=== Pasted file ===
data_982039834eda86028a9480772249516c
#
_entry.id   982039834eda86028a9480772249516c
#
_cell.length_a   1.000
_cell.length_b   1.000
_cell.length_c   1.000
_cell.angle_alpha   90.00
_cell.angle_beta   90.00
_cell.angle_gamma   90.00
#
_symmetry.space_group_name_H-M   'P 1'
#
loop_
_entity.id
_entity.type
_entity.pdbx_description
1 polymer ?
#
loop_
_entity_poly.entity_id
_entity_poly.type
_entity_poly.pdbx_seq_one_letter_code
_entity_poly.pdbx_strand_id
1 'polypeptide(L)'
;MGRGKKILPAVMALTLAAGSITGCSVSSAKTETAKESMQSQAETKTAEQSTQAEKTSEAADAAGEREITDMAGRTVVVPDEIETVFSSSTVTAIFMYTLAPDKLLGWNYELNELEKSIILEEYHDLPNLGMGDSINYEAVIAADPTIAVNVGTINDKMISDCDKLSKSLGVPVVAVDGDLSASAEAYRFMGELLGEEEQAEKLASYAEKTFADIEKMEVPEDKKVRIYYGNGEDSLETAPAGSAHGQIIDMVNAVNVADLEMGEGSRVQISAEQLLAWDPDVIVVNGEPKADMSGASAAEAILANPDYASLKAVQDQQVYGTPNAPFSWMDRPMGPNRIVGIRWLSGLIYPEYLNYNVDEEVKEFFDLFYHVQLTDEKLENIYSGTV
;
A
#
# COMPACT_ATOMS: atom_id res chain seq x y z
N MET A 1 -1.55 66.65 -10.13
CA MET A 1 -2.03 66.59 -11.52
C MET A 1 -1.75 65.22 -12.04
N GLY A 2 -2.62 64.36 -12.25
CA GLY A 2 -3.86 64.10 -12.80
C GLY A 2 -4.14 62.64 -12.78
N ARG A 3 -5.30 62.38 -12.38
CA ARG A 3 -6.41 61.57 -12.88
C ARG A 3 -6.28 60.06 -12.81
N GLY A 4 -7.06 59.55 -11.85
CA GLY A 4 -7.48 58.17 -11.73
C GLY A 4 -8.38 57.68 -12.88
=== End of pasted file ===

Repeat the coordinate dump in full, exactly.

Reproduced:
data_982039834eda86028a9480772249516c
#
_entry.id   982039834eda86028a9480772249516c
#
_cell.length_a   1.000
_cell.length_b   1.000
_cell.length_c   1.000
_cell.angle_alpha   90.00
_cell.angle_beta   90.00
_cell.angle_gamma   90.00
#
_symmetry.space_group_name_H-M   'P 1'
#
loop_
_entity.id
_entity.type
_entity.pdbx_description
1 polymer ?
#
loop_
_entity_poly.entity_id
_entity_poly.type
_entity_poly.pdbx_seq_one_letter_code
_entity_poly.pdbx_strand_id
1 'polypeptide(L)'
;MGRGKKILPAVMALTLAAGSITGCSVSSAKTETAKESMQSQAETKTAEQSTQAEKTSEAADAAGEREITDMAGRTVVVPDEIETVFSSSTVTAIFMYTLAPDKLLGWNYELNELEKSIILEEYHDLPNLGMGDSINYEAVIAADPTIAVNVGTINDKMISDCDKLSKSLGVPVVAVDGDLSASAEAYRFMGELLGEEEQAEKLASYAEKTFADIEKMEVPEDKKVRIYYGNGEDSLETAPAGSAHGQIIDMVNAVNVADLEMGEGSRVQISAEQLLAWDPDVIVVNGEPKADMSGASAAEAILANPDYASLKAVQDQQVYGTPNAPFSWMDRPMGPNRIVGIRWLSGLIYPEYLNYNVDEEVKEFFDLFYHVQLTDEKLENIYSGTV
;
A
#
# COMPACT_ATOMS: atom_id res chain seq x y z
N MET A 1 -1.55 66.65 -10.13
CA MET A 1 -2.03 66.59 -11.52
C MET A 1 -1.75 65.22 -12.04
N GLY A 2 -2.62 64.36 -12.25
CA GLY A 2 -3.86 64.10 -12.80
C GLY A 2 -4.14 62.64 -12.78
N ARG A 3 -5.30 62.38 -12.38
CA ARG A 3 -6.41 61.57 -12.88
C ARG A 3 -6.28 60.06 -12.81
N GLY A 4 -7.06 59.55 -11.85
CA GLY A 4 -7.48 58.17 -11.73
C GLY A 4 -8.38 57.68 -12.88